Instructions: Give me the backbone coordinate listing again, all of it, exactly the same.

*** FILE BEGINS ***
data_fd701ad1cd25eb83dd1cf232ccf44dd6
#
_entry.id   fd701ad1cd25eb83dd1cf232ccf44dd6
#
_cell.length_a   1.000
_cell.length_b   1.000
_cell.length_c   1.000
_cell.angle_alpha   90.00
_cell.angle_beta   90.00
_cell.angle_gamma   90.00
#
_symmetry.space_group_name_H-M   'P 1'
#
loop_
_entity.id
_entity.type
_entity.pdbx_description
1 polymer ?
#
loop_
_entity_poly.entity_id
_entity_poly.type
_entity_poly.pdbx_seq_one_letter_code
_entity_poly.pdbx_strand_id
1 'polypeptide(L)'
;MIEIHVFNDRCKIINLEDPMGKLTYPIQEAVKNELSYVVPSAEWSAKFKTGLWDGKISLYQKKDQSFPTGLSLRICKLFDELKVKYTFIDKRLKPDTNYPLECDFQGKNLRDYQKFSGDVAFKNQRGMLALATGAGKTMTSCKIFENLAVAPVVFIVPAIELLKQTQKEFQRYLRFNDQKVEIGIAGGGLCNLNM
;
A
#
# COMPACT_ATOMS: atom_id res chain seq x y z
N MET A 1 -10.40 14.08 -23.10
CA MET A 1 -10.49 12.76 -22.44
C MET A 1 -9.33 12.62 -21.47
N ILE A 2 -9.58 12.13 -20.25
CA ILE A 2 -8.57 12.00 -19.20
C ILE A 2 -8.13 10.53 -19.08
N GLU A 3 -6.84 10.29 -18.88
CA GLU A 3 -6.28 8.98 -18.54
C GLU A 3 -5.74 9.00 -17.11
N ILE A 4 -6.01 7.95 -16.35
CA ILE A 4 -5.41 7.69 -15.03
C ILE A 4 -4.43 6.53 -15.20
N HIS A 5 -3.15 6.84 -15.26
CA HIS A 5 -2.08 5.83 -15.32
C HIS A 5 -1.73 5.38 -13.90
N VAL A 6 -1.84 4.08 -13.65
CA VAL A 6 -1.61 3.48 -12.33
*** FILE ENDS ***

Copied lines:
data_fd701ad1cd25eb83dd1cf232ccf44dd6
#
_entry.id   fd701ad1cd25eb83dd1cf232ccf44dd6
#
_cell.length_a   1.000
_cell.length_b   1.000
_cell.length_c   1.000
_cell.angle_alpha   90.00
_cell.angle_beta   90.00
_cell.angle_gamma   90.00
#
_symmetry.space_group_name_H-M   'P 1'
#
loop_
_entity.id
_entity.type
_entity.pdbx_description
1 polymer ?
#
loop_
_entity_poly.entity_id
_entity_poly.type
_entity_poly.pdbx_seq_one_letter_code
_entity_poly.pdbx_strand_id
1 'polypeptide(L)'
;MIEIHVFNDRCKIINLEDPMGKLTYPIQEAVKNELSYVVPSAEWSAKFKTGLWDGKISLYQKKDQSFPTGLSLRICKLFDELKVKYTFIDKRLKPDTNYPLECDFQGKNLRDYQKFSGDVAFKNQRGMLALATGAGKTMTSCKIFENLAVAPVVFIVPAIELLKQTQKEFQRYLRFNDQKVEIGIAGGGLCNLNM
;
A
#
# COMPACT_ATOMS: atom_id res chain seq x y z
N MET A 1 -10.40 14.08 -23.10
CA MET A 1 -10.49 12.76 -22.44
C MET A 1 -9.33 12.62 -21.47
N ILE A 2 -9.58 12.13 -20.25
CA ILE A 2 -8.57 12.00 -19.20
C ILE A 2 -8.13 10.53 -19.08
N GLU A 3 -6.84 10.29 -18.88
CA GLU A 3 -6.28 8.98 -18.54
C GLU A 3 -5.74 9.00 -17.11
N ILE A 4 -6.01 7.95 -16.35
CA ILE A 4 -5.41 7.69 -15.03
C ILE A 4 -4.43 6.53 -15.20
N HIS A 5 -3.15 6.84 -15.26
CA HIS A 5 -2.08 5.83 -15.32
C HIS A 5 -1.73 5.38 -13.90
N VAL A 6 -1.84 4.08 -13.65
CA VAL A 6 -1.61 3.48 -12.33